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Title: Analysis, modelling, and synthesis of everyday impact sounds
Author: Ahmad, Wasim
ISNI:       0000 0004 2713 3962
Awarding Body: University of Surrey
Current Institution: University of Surrey
Date of Award: 2011
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The environment we live in contains diverse types of impact sounds such as hitting, collision, bumping, breaking, bouncing and dripping. Pre-recorded versions of this type of sounds are extensively used in interactive and virtual reality applications. However, in those environments, audio rendering is often limited to the playback of prerecorded samples, possibly with processed amplitude, pitch or filter-envelopes. Due to their static nature, pre-recordings alone cannot fully satisfy the sound rendering requirements of the large variety of situations, such as those usually found in current video games. Consequently, it is difficult to match the available recorded sound samples with the simulated interactive animation which, in many cases, causes discrepancies between the generated visuals and their associated pre-recorded sounds. Another problem encountered in interactive environments is that it is not possible to know in advance the length of the sound needed for a particular simulated situation. For example, in a computer game the user might stay in the same environment for several minutes. If the recorded source sound is too long it can be easily truncated or faded out, but it cannot be easily extended. As a consequence, the sound designer is limited to playing back a small set of recordings repetitively, which can be tedious to the listener. To tackle these issues, two content-based analysis/synthesis (CBAS) algorithms are proposed in this thesis. Our objectives are twofold: develop algorithms that can be used to optimally represent a large set of impact sounds data through analysis, and to generate realistic and expressive continuous sounds that can be used in interactive and multimedia applications. First, our work presents a new shift-invariant analysis scheme for transient impact sounds. The first algorithm, wavelet additive synthesis (WAS), models the sounds in spectral domain. The WAS algorithm applies minimum-phase reconstruction based discrete wavelet transform (MiP-DWT) to decompose the impact sounds into frequency bands and each band is parameterised in the form of orthogonal basis and their weights. During synthesis process, these weight vectors are selected and tuned according to the target sound parameters. The second algorithm, sound texture synthesis (STS), models the sounds in temporal domain and uses sound texture (grains) to create finely-controlled synthesised impact sounds. During the analysis stage, a set of pre-recoded impact sounds are decomposed into multi-level time-scale components or grains. The extracted sound grains are optimised using dictionary learning algorithm.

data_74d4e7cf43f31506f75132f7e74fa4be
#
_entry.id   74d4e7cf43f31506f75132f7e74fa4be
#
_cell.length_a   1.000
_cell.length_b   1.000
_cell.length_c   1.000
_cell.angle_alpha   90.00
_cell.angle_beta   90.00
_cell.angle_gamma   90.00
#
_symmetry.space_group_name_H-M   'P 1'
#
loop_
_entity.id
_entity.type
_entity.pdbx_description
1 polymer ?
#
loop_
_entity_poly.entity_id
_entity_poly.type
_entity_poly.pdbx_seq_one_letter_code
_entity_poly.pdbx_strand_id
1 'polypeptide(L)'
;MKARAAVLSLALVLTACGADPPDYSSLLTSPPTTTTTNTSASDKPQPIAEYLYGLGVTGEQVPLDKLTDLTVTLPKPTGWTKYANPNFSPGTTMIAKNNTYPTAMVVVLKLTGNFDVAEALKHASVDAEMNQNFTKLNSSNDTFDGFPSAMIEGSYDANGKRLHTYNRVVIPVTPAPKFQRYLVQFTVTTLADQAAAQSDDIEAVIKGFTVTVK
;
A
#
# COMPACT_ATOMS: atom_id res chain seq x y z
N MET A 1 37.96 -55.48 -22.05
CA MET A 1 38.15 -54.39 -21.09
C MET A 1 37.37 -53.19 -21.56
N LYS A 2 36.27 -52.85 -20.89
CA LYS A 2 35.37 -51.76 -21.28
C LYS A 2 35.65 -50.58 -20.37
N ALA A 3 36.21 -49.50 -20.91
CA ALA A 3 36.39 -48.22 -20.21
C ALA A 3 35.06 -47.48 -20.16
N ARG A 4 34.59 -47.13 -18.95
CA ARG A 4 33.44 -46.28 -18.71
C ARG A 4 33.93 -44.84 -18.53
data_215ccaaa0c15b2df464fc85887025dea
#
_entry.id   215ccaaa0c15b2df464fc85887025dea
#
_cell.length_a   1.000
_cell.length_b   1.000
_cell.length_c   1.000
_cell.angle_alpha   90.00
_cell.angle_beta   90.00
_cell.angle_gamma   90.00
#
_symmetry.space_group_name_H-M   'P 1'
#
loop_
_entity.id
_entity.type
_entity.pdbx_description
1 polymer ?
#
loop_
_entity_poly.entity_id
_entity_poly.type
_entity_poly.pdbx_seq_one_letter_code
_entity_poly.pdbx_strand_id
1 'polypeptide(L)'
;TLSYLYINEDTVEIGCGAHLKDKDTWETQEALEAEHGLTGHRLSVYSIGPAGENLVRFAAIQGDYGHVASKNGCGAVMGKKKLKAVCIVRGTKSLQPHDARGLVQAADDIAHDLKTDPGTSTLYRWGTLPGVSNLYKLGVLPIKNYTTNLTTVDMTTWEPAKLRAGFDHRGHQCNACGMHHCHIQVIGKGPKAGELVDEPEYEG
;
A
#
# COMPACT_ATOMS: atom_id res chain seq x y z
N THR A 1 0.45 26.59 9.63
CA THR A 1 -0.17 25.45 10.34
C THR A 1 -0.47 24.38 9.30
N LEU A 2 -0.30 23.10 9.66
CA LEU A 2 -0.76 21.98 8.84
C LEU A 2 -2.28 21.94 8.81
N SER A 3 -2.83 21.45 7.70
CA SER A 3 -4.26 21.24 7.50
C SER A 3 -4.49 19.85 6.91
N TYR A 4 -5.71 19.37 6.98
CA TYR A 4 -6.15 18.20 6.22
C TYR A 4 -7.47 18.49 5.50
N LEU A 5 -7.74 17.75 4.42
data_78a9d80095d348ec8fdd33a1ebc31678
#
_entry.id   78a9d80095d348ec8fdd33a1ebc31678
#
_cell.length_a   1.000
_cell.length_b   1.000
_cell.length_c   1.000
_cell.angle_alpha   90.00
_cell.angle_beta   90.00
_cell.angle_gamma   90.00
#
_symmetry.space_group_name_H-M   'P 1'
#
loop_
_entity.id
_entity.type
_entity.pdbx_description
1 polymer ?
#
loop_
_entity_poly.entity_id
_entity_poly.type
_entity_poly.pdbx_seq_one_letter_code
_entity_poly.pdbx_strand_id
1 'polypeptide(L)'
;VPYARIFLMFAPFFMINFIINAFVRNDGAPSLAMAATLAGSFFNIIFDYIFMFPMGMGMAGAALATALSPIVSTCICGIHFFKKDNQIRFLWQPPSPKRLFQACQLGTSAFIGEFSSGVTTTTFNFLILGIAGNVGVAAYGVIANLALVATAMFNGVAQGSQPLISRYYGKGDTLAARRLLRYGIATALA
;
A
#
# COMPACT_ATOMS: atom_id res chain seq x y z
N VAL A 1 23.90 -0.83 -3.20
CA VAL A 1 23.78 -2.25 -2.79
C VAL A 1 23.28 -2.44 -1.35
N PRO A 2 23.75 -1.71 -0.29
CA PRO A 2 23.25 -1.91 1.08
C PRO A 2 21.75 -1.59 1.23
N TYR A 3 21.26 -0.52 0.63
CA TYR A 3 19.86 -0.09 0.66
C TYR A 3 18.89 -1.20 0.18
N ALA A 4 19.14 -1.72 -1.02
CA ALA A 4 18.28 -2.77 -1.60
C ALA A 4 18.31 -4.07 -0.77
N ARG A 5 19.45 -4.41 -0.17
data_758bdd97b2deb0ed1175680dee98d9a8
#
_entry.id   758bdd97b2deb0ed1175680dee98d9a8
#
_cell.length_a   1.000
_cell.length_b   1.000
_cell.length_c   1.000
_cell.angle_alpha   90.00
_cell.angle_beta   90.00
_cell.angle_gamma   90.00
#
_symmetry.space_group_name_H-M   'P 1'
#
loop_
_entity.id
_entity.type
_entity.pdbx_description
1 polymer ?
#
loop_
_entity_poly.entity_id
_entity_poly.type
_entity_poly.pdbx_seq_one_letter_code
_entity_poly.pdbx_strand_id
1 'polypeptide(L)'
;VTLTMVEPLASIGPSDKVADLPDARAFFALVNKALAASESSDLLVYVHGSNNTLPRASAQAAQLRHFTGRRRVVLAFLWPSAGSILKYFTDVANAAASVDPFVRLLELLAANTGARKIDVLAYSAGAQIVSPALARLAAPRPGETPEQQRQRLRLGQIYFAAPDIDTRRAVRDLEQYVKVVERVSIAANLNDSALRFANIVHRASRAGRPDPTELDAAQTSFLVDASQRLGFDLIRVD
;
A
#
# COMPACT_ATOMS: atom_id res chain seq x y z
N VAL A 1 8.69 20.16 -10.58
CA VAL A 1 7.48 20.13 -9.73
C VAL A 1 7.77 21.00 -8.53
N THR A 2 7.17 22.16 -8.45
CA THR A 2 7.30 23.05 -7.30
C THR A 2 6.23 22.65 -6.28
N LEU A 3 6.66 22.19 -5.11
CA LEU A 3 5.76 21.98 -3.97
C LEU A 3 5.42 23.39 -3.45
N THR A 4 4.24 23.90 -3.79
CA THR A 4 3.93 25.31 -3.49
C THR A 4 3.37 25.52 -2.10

Supervisor: Not available Sponsor: Not available
Qualification Name: Thesis (Ph.D.) Qualification Level: Doctoral
EThOS ID:  DOI: Not available